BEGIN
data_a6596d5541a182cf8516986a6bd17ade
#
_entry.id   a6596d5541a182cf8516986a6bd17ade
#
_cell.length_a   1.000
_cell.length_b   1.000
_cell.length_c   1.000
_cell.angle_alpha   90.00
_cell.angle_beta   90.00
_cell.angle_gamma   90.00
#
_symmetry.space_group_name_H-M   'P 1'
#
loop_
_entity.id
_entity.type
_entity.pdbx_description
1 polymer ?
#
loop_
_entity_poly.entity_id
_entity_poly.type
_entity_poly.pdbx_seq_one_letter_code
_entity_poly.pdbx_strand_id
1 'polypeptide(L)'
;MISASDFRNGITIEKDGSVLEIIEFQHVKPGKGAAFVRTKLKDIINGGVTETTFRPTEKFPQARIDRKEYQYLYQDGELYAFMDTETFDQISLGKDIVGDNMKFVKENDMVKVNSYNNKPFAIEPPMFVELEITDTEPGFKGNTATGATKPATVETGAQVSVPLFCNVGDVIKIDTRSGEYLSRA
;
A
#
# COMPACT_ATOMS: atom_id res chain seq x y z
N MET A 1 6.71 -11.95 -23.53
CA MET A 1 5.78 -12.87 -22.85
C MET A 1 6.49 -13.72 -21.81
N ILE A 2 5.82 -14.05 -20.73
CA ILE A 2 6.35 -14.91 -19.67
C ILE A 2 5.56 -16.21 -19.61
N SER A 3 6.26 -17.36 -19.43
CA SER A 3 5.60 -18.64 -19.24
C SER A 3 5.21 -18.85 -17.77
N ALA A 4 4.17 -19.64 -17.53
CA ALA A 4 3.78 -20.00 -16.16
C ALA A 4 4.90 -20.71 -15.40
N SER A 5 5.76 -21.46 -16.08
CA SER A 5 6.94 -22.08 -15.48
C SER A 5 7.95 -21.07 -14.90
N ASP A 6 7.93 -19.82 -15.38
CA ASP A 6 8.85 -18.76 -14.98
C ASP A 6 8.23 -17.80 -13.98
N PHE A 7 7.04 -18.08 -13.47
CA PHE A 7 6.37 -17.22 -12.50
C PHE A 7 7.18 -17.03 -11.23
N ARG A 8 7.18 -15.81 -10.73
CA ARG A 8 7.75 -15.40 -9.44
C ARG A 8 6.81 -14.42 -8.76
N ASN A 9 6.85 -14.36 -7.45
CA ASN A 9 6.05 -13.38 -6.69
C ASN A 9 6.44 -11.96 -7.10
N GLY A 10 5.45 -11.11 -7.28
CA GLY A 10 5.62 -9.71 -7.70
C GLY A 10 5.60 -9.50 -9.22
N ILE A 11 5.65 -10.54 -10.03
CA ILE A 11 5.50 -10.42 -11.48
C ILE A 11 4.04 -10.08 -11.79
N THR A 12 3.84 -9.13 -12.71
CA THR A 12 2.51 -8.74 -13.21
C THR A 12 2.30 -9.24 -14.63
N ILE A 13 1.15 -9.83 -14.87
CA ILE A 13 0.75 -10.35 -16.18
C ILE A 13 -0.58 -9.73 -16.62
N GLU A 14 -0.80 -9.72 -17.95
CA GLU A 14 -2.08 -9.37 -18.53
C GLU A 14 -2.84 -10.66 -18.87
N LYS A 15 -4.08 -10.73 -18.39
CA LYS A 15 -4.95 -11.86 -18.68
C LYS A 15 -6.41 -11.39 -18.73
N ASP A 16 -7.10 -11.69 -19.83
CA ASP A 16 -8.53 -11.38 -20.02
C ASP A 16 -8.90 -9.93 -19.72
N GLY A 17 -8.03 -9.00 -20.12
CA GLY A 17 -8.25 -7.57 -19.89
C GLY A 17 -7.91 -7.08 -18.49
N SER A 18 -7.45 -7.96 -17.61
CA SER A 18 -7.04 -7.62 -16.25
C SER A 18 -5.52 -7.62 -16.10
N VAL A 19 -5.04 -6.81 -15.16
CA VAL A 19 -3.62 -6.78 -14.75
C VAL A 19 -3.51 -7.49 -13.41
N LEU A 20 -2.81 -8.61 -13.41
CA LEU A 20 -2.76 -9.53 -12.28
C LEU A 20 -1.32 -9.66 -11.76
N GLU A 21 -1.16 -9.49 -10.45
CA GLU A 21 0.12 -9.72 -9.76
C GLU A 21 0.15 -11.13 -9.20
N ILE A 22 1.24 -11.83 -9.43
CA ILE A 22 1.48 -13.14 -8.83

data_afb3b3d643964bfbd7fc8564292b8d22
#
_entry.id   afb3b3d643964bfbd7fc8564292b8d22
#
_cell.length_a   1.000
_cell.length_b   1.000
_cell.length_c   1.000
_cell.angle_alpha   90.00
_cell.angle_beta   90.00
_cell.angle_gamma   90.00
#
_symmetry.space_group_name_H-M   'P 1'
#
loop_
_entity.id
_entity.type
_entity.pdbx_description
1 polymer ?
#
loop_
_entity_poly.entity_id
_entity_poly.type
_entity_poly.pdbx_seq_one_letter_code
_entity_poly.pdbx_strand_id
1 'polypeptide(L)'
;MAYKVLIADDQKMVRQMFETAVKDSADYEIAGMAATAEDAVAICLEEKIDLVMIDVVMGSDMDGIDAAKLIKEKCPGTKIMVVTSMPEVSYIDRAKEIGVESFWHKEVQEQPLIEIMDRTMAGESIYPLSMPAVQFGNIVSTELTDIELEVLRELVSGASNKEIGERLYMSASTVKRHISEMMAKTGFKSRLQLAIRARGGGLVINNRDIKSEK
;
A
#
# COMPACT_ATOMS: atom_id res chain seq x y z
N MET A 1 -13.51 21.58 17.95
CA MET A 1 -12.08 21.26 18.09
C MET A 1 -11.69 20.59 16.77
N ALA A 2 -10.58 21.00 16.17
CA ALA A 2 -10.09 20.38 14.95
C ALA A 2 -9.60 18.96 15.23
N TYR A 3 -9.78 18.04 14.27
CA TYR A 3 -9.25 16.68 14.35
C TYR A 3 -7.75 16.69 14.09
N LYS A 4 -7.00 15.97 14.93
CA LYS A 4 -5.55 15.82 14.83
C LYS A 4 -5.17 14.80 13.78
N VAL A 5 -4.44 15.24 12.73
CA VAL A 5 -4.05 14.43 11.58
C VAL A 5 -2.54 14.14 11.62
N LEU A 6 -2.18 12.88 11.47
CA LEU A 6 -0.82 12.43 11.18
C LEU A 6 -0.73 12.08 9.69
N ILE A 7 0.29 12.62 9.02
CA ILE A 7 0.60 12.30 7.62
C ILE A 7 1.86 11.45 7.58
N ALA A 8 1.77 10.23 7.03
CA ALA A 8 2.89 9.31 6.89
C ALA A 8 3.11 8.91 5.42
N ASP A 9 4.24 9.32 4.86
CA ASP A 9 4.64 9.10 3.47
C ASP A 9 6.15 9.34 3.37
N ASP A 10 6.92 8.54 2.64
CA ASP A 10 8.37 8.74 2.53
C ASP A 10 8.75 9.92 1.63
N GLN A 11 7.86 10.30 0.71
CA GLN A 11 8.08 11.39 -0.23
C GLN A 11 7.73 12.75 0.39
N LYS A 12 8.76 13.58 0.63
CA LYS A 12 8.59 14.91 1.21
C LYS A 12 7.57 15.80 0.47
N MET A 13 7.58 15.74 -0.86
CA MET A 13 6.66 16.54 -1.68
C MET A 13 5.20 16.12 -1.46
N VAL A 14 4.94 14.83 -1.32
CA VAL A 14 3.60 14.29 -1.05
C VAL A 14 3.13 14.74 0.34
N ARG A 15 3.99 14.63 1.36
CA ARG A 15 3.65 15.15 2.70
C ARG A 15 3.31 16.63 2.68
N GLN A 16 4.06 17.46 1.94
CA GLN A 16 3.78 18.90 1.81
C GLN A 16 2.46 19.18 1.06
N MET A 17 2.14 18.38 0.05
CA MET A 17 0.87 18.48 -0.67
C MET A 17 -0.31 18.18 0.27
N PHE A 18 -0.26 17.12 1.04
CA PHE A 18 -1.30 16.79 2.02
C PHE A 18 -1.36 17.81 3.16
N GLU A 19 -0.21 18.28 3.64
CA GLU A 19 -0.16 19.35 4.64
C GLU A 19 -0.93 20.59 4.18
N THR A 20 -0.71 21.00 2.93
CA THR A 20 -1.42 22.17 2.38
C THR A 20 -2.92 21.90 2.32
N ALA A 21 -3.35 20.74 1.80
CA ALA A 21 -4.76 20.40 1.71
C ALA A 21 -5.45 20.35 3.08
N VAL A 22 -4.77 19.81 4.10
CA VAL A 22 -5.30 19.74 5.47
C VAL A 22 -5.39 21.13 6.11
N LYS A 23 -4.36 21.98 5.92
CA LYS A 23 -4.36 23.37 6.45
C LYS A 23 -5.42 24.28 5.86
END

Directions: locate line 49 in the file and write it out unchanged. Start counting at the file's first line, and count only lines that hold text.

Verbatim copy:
N PHE A 7 7.04 -18.08 -13.47